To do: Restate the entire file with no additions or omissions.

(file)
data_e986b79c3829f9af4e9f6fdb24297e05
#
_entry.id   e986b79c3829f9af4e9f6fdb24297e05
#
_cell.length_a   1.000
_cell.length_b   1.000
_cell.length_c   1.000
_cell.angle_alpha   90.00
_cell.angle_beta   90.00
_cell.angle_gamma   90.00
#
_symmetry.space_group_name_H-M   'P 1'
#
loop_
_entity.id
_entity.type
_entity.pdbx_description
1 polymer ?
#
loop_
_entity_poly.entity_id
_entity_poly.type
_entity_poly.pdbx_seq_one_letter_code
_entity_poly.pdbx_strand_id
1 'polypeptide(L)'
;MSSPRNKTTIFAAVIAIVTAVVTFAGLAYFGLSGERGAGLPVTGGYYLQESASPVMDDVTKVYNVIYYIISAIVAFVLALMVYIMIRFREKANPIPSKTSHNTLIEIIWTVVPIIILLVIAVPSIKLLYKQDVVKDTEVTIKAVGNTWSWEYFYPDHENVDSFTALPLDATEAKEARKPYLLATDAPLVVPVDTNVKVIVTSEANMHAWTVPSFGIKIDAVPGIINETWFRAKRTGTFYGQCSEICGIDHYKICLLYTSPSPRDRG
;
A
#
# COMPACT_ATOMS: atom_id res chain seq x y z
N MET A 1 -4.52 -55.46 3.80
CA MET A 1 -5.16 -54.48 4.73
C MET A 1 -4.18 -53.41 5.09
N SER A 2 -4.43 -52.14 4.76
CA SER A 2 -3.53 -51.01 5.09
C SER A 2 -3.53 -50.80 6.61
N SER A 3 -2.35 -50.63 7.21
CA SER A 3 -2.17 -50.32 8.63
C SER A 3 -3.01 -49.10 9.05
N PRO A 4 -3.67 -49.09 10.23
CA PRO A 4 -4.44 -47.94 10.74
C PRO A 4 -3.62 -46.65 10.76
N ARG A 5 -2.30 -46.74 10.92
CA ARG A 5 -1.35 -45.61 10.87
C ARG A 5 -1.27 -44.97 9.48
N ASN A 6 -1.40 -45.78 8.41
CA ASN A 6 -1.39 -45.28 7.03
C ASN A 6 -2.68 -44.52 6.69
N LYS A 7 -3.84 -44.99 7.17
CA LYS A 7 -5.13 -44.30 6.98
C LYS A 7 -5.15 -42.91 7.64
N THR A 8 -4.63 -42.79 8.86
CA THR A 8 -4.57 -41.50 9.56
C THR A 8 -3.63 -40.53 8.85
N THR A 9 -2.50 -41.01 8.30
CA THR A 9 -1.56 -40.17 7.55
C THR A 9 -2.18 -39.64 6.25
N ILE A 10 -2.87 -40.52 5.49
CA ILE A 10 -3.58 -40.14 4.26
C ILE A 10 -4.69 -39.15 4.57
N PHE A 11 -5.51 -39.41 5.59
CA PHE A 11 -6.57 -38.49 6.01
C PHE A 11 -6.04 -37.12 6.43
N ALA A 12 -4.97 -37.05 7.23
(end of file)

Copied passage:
data_e986b79c3829f9af4e9f6fdb24297e05
#
_entry.id   e986b79c3829f9af4e9f6fdb24297e05
#
_cell.length_a   1.000
_cell.length_b   1.000
_cell.length_c   1.000
_cell.angle_alpha   90.00
_cell.angle_beta   90.00
_cell.angle_gamma   90.00
#
_symmetry.space_group_name_H-M   'P 1'
#
loop_
_entity.id
_entity.type
_entity.pdbx_description
1 polymer ?
#
loop_
_entity_poly.entity_id
_entity_poly.type
_entity_poly.pdbx_seq_one_letter_code
_entity_poly.pdbx_strand_id
1 'polypeptide(L)'
;MSSPRNKTTIFAAVIAIVTAVVTFAGLAYFGLSGERGAGLPVTGGYYLQESASPVMDDVTKVYNVIYYIISAIVAFVLALMVYIMIRFREKANPIPSKTSHNTLIEIIWTVVPIIILLVIAVPSIKLLYKQDVVKDTEVTIKAVGNTWSWEYFYPDHENVDSFTALPLDATEAKEARKPYLLATDAPLVVPVDTNVKVIVTSEANMHAWTVPSFGIKIDAVPGIINETWFRAKRTGTFYGQCSEICGIDHYKICLLYTSPSPRDRG
;
A
#
# COMPACT_ATOMS: atom_id res chain seq x y z
N MET A 1 -4.52 -55.46 3.80
CA MET A 1 -5.16 -54.48 4.73
C MET A 1 -4.18 -53.41 5.09
N SER A 2 -4.43 -52.14 4.76
CA SER A 2 -3.53 -51.01 5.09
C SER A 2 -3.53 -50.80 6.61
N SER A 3 -2.35 -50.63 7.21
CA SER A 3 -2.17 -50.32 8.63
C SER A 3 -3.01 -49.10 9.05
N PRO A 4 -3.67 -49.09 10.23
CA PRO A 4 -4.44 -47.94 10.74
C PRO A 4 -3.62 -46.65 10.76
N ARG A 5 -2.30 -46.74 10.92
CA ARG A 5 -1.35 -45.61 10.87
C ARG A 5 -1.27 -44.97 9.48
N ASN A 6 -1.40 -45.78 8.41
CA ASN A 6 -1.39 -45.28 7.03
C ASN A 6 -2.68 -44.52 6.69
N LYS A 7 -3.84 -44.99 7.17
CA LYS A 7 -5.13 -44.30 6.98
C LYS A 7 -5.15 -42.91 7.64
N THR A 8 -4.63 -42.79 8.86
CA THR A 8 -4.57 -41.50 9.56
C THR A 8 -3.63 -40.53 8.85
N THR A 9 -2.50 -41.01 8.30
CA THR A 9 -1.56 -40.17 7.55
C THR A 9 -2.18 -39.64 6.25
N ILE A 10 -2.87 -40.52 5.49
CA ILE A 10 -3.58 -40.14 4.26
C ILE A 10 -4.69 -39.15 4.57
N PHE A 11 -5.51 -39.41 5.59
CA PHE A 11 -6.57 -38.49 6.01
C PHE A 11 -6.04 -37.12 6.43
N ALA A 12 -4.97 -37.05 7.23